"I'm against the County Board trying to legislate what kind of music kids can and can't listen to," said Griffin.
Toward the end of the meeting Dennis made an impassioned plea to the board.
"I can't swear that somebody doesn't sneak out while I'm in there and drink in the back," said Dennis. "But we have monitors walking the parking lot. We have lights on in the back of the building.
"I can't wave a magic wand and make all those problems go away, I just can't," he continued, "so we're doing everything we can that we feel is reasonably possible without searching everybody."
But to no avail. The board dealt Dennis, Ford, and a host of local teenagers a crushing blow: The variance was overwhelmingly denied by a 20-5 vote and Club 10 was given 30 days -- until Aug. 12 -- to cease operation.
Dennis, who is considering filing a lawsuit against the board, later said he "felt ambushed" at the meeting and faulted its members for making their decision on the basis of "innuendo and hearsay" from neighbors, rather than visiting Club 10 themselves.
"They portray us as a den of evil, a sin pit out here," he says. "I could understand if I wanted to operate a strip club or an adult bookstore. But a gymnasium? A teen center?"
The County Board's decision has far-reaching consequences for Dennis' business that go beyond the imminent closure of Club 10.
Because Dennis lacks the proper zoning, he must now quit renting out space for special events such as parties, tournaments, and fundraisers, which, he says, account for as much as 15 percent of his total income.
A monthly wrestling show, such as the one that attracted some 300 people to the center last Saturday night, must also disband.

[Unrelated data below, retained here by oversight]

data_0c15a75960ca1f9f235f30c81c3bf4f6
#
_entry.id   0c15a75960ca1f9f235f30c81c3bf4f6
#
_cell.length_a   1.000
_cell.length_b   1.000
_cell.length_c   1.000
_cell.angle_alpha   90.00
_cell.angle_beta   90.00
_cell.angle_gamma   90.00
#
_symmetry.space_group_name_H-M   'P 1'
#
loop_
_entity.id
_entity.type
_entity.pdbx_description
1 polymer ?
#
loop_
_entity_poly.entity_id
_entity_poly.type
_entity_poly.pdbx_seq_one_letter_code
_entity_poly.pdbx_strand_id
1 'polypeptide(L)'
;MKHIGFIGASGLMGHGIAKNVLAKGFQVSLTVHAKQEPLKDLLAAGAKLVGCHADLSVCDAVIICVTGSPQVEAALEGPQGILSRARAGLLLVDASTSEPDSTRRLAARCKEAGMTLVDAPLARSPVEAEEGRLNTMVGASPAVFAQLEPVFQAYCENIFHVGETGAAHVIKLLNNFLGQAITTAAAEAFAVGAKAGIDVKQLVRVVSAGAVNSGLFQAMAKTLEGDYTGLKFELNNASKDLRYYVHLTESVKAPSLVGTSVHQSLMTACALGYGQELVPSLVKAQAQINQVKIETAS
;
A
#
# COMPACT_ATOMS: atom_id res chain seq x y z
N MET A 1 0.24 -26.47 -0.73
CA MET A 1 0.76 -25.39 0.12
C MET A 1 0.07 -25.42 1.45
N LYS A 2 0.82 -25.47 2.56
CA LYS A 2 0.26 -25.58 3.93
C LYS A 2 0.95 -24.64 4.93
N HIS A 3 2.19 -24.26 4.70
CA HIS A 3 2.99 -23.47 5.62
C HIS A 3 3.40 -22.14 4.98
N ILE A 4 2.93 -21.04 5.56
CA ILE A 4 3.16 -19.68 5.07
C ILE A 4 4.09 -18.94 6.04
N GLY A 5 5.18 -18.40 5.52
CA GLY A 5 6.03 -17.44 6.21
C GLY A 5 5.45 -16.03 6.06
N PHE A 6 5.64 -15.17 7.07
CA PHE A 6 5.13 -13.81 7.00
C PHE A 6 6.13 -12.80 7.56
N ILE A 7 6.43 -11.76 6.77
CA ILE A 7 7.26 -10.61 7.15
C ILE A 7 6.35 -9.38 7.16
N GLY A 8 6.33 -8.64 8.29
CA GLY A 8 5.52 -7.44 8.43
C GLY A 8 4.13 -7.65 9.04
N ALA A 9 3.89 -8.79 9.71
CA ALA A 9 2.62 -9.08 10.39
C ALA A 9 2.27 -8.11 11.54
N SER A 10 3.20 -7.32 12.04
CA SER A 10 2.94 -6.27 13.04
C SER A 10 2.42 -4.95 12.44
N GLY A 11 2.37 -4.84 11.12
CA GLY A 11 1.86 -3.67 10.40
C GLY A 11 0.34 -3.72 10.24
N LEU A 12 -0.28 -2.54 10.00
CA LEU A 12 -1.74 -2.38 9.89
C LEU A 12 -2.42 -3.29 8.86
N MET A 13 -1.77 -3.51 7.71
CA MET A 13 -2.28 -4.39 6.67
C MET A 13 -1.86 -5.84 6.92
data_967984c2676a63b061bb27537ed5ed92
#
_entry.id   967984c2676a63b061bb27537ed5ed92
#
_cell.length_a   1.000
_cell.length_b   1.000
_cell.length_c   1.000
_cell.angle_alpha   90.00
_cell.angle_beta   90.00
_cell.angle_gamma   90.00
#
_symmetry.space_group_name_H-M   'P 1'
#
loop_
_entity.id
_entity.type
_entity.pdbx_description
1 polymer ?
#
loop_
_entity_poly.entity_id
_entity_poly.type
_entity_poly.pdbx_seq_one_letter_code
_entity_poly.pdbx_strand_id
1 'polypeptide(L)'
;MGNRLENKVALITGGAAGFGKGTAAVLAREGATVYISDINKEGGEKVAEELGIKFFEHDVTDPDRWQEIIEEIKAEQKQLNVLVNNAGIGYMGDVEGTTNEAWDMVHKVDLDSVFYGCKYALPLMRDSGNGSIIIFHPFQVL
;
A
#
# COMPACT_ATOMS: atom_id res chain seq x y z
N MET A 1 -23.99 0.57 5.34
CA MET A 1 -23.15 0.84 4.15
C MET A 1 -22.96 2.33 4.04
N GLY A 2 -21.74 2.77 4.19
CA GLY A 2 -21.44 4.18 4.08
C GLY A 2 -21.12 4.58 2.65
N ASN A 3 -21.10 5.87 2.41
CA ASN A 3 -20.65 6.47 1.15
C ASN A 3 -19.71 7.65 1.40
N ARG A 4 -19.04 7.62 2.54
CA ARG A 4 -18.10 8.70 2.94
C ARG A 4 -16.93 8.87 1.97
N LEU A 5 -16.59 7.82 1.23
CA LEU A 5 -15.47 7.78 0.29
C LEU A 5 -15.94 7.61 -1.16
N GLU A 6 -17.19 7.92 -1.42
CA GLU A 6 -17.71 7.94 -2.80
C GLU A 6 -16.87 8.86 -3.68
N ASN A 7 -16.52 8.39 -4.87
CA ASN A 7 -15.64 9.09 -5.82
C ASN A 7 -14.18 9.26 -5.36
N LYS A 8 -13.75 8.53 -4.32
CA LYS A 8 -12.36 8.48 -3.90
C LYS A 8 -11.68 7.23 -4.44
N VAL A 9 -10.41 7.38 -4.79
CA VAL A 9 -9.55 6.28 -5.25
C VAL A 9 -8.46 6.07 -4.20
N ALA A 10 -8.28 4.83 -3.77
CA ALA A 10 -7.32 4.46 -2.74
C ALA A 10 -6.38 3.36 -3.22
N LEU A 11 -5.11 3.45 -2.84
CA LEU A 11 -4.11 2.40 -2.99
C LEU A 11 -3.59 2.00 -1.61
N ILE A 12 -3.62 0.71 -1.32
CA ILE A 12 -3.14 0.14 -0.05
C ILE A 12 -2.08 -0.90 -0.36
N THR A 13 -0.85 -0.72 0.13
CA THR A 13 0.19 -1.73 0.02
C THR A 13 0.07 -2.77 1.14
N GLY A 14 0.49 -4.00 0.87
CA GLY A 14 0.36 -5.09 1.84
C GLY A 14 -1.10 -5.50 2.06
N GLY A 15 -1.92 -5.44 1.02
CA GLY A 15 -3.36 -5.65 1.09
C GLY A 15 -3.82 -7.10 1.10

"This decision could put the entire facility out of business," Dennis says.
Last Friday night some 50 people, mostly in their late teens and early twenties attended what will likely be among the final concerts held at Club 10.
Hours before the event, owner Ford -- who has already begun looking for a new building to house Club 10 -- said he anticipated a "rowdy mosh pit that could get pretty serious." But there was no moshing, no stage-diving. There was hardly any dancing at all.
The atmosphere was strangely somber.The crowd caught wind that Club 10's days were numbered, and many appeared despondent about it.
"So they're closing this place down," said the lead singer/screamer of a punk band called New Society of Anarchists, attempting to rile the listless audience. "You should be slamming around in here instead of just letting it go to waste."
Outside, the screeching guitars and pounding drums filled the night air, particularly when a side door to the building was left open. Some kids sat in their cars with their radios blaring.
Disapproving neighbors sat on their front porches with their outside lights on. At least one neighbor shined a video camera on the club in the hopes of catching illegal activity on film.
In the parking lot, a group of local teens sat on the curb, their knees folded to their chests. "It's a shame," said 19-year-old Dustin Eskew, shaking his head. "This is the only place around for us to go."